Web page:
Dr. William Glasser developed the principles of Choice Theory, which in my opinion is the most workable model of modern counseling. He taught that there were five potential motivations for any of our behaviors:
1. Survival (food, clothing, shelter, breathing, personal safety and others)
and four fundamental psychological needs:
4. Freedom/autonomy, and
With so many things motivating us, often we are affected by more than one motivation at a time.
For instance, consider a dating couple. He likes to attend hockey games and invites her to join him. She seems eager and yells loudly with all the fans at the game. What he does not know is that she is only mildly interested in hockey. So why is she getting so excited about the game?
First, he is excited about the game and she enjoys being around him when he’s thrilled about something. Second, she likes that feeling of being part of his inner circle that she gets when he invites her to a hockey game. Third–and she probably is unaware of this one–she feels like she now has the upper hand in the relationship since she has accompanied him to one of his fun exercises. So she has fulfilled three of her basic motivations: Fun, Belonging and Power.
But assume one day that she gets lost in the arena coming back from the snack bar and can’t find her seat. When she calls him on her cell phone, the noise of the crowd prevents him from hearing her call. She panics, and for fifteen minutes she lives in fear and anger. Finally, she goes out to the car and waits for him there.
When the hockey game ends, he goes out to the car, baffled as to why she didn’t return. She immediately gives him some multi-layered communication. Instead of telling him the story, she says this:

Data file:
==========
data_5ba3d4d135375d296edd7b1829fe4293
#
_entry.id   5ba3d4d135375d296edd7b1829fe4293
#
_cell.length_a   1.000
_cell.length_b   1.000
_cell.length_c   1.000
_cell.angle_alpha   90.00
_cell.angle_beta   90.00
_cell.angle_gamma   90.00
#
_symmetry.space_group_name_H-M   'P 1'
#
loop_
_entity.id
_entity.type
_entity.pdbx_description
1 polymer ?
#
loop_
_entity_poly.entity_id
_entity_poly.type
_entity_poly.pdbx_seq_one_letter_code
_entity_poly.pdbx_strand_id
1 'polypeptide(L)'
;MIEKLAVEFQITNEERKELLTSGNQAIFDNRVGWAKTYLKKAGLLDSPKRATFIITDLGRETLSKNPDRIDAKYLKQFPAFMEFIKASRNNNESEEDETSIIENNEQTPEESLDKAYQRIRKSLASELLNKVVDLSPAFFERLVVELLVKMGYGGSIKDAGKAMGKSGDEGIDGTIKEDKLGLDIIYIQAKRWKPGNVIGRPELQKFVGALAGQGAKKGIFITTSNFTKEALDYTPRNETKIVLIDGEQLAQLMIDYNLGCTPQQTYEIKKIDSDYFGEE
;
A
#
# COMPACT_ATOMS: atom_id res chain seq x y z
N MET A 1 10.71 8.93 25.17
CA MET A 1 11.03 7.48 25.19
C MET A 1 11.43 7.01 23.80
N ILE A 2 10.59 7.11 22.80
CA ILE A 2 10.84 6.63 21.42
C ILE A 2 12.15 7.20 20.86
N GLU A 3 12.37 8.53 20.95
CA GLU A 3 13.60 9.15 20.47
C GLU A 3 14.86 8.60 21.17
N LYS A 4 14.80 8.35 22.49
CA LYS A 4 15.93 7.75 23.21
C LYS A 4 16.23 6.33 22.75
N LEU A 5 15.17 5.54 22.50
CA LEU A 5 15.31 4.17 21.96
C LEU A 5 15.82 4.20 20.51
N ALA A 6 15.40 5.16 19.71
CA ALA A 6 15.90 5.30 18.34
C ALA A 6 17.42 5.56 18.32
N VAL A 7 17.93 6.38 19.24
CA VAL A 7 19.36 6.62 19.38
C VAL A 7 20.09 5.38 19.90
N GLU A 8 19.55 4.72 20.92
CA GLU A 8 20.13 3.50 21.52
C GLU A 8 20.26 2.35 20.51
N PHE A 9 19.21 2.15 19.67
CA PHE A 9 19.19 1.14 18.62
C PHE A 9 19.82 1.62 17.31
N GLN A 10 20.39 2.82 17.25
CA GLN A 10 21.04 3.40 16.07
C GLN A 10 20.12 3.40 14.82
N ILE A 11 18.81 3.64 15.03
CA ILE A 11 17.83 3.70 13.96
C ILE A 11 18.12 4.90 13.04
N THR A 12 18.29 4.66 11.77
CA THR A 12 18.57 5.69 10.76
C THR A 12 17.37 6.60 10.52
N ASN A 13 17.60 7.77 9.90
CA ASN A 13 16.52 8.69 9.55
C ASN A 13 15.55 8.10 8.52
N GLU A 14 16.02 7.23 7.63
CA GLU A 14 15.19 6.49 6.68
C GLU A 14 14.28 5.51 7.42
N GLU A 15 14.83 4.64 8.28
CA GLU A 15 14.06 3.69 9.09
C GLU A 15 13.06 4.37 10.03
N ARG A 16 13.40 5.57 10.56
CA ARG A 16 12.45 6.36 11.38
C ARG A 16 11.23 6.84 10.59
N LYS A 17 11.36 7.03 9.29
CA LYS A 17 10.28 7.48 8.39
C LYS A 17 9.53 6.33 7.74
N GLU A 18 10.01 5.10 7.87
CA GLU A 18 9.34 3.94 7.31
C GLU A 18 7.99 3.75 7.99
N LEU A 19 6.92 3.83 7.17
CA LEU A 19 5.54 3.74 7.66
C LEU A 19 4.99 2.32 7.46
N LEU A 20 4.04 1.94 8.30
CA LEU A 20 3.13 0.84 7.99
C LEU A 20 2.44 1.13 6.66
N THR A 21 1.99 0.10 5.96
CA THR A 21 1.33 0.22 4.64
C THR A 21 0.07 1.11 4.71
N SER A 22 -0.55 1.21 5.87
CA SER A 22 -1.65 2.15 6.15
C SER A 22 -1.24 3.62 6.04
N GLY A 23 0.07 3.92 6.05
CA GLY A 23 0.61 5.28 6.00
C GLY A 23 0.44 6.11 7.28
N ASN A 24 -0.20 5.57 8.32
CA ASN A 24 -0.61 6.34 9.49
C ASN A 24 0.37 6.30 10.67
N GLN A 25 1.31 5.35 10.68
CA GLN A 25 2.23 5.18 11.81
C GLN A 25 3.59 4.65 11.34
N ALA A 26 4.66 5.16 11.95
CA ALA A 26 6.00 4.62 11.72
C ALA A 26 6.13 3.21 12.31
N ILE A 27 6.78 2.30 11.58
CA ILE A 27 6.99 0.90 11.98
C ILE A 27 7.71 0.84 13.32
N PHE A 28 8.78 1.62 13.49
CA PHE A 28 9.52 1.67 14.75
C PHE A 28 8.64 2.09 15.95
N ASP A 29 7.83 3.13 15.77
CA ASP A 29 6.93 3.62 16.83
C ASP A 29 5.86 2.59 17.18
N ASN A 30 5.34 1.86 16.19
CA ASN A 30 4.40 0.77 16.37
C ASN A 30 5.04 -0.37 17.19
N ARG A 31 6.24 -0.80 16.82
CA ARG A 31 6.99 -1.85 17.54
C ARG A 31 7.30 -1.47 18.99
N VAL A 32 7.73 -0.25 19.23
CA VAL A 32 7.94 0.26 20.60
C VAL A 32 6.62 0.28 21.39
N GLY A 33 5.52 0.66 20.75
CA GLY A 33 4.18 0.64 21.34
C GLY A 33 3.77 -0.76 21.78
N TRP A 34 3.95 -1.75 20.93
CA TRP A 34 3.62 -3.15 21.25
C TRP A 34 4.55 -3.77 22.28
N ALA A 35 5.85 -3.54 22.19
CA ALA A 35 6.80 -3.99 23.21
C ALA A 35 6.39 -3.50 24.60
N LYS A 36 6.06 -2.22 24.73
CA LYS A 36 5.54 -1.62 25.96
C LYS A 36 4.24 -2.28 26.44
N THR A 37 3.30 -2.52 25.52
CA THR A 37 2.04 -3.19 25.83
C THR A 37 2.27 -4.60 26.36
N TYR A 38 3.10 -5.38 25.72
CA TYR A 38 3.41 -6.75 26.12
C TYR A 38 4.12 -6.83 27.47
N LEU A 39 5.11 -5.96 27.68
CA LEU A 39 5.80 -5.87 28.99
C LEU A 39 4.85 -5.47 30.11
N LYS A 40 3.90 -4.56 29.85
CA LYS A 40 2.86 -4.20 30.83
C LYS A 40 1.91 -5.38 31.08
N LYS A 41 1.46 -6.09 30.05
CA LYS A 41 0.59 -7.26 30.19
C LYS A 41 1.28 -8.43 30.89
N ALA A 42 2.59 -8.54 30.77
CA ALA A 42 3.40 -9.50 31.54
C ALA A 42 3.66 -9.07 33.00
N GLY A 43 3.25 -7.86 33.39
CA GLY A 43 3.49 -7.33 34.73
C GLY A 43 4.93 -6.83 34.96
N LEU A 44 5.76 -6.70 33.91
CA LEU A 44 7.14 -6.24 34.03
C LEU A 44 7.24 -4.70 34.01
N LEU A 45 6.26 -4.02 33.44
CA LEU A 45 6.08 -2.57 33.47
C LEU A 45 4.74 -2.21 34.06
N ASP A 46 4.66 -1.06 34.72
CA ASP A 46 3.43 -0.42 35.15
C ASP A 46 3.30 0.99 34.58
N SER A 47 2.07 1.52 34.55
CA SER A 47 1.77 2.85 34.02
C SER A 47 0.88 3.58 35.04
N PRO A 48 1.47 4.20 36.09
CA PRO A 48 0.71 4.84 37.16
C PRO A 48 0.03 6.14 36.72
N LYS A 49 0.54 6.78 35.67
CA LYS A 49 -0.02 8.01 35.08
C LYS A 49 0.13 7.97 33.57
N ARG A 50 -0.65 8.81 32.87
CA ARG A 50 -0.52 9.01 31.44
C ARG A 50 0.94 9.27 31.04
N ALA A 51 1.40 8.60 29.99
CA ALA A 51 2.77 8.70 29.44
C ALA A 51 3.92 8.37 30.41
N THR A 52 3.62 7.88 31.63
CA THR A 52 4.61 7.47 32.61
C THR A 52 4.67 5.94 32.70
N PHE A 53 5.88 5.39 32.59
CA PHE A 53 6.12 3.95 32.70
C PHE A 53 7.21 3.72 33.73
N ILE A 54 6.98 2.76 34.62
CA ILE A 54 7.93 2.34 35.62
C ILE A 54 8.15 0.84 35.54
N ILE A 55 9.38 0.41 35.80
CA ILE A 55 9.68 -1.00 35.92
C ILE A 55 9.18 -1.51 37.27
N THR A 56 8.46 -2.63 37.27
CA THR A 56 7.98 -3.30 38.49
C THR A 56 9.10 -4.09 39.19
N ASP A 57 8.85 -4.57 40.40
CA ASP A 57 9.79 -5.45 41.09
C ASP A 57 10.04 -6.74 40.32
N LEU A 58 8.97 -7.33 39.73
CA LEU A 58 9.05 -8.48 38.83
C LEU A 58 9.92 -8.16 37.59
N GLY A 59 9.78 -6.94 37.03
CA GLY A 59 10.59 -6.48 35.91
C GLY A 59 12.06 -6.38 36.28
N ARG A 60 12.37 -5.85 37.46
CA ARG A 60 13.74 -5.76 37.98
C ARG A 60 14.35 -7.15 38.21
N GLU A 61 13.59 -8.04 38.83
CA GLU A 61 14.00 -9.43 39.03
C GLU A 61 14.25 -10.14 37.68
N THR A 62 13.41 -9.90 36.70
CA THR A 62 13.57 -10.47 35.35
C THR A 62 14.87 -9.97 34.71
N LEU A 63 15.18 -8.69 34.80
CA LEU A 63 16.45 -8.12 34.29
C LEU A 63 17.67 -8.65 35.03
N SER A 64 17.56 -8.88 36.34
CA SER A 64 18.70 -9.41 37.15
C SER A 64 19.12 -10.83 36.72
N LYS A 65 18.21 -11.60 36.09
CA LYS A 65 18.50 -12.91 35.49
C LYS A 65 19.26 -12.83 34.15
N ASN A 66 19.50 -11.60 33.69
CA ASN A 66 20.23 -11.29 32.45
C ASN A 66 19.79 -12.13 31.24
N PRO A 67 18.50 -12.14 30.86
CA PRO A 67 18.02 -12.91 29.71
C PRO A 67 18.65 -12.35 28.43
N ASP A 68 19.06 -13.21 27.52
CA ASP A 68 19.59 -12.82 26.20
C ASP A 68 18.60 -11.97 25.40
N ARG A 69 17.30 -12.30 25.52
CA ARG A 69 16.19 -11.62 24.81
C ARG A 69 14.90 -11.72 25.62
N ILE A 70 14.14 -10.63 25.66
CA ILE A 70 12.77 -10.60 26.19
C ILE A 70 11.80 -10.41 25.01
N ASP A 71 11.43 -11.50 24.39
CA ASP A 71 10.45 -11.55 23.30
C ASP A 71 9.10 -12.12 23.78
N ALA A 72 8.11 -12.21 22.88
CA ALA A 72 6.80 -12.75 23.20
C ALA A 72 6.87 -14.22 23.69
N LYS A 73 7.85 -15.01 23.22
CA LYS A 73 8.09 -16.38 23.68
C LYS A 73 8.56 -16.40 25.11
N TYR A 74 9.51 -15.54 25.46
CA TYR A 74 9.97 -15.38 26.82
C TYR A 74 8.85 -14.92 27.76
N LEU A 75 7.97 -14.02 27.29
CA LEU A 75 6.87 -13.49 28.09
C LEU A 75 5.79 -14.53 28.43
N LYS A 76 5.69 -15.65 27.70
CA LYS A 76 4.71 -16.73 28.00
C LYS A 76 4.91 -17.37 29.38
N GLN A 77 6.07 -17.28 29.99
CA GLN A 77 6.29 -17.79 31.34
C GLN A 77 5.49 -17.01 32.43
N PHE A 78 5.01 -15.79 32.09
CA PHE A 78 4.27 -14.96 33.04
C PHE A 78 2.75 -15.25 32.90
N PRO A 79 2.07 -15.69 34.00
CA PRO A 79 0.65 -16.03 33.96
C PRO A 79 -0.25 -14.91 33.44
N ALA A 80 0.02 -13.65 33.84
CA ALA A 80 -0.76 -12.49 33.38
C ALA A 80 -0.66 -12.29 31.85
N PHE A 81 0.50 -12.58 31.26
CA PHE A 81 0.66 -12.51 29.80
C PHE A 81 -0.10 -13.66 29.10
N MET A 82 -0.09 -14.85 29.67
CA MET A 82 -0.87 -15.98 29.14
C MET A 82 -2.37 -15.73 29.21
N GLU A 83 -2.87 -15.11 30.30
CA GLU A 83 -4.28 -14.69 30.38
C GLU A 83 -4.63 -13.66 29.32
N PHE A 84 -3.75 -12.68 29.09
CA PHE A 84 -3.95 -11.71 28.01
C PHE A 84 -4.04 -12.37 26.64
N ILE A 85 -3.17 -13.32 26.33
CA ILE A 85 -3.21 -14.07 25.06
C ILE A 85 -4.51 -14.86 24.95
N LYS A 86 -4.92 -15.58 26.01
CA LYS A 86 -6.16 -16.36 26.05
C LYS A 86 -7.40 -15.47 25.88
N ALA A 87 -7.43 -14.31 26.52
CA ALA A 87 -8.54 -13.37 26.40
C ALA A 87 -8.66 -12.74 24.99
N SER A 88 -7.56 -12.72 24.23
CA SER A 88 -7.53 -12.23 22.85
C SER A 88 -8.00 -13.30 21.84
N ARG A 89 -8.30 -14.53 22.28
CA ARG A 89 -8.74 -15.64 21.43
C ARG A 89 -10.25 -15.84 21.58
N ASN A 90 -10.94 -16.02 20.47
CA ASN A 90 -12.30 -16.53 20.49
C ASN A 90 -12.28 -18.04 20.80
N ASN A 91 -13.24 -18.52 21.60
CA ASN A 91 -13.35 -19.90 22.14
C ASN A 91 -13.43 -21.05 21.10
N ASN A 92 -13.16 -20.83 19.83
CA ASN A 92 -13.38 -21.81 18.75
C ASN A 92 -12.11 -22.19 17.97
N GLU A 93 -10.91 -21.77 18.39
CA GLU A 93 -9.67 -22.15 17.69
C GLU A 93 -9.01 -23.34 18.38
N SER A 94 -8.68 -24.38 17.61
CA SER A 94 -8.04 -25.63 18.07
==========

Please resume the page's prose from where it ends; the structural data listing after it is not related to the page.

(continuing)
“I hope you and your friends enjoyed your little game while I waited out here all alone”. Let’s break down what she is trying to say.
First, her need for safety has engendered fear and anger. She blames him for this, even though she is the one who was lost. She wants him to know how she is feeling.
Second, she no longer feels like she is in his favored circle since he didn’t come looking for her. Actually, she doesn’t really know if he did–all she knows is he didn’t find her. She wants to let him know she feels left out.
Third, she wants to regain her sense of control by making him feel demeaned.
Fourth, she needs to know she still matters to him.
The unfortunate thing is that there is no way he can understand all of this from the one thing she said. So instead of asking questions to find out what she’s talking about, he primarily hears her anger and responds to that. He feels defensive–after all, he didn’t really do anything wrong. He wrongly assumes that because she is angry, it is his responsibility to deal with that. It isn’t. People have a right to be angry with us and we are not required to respond in kind.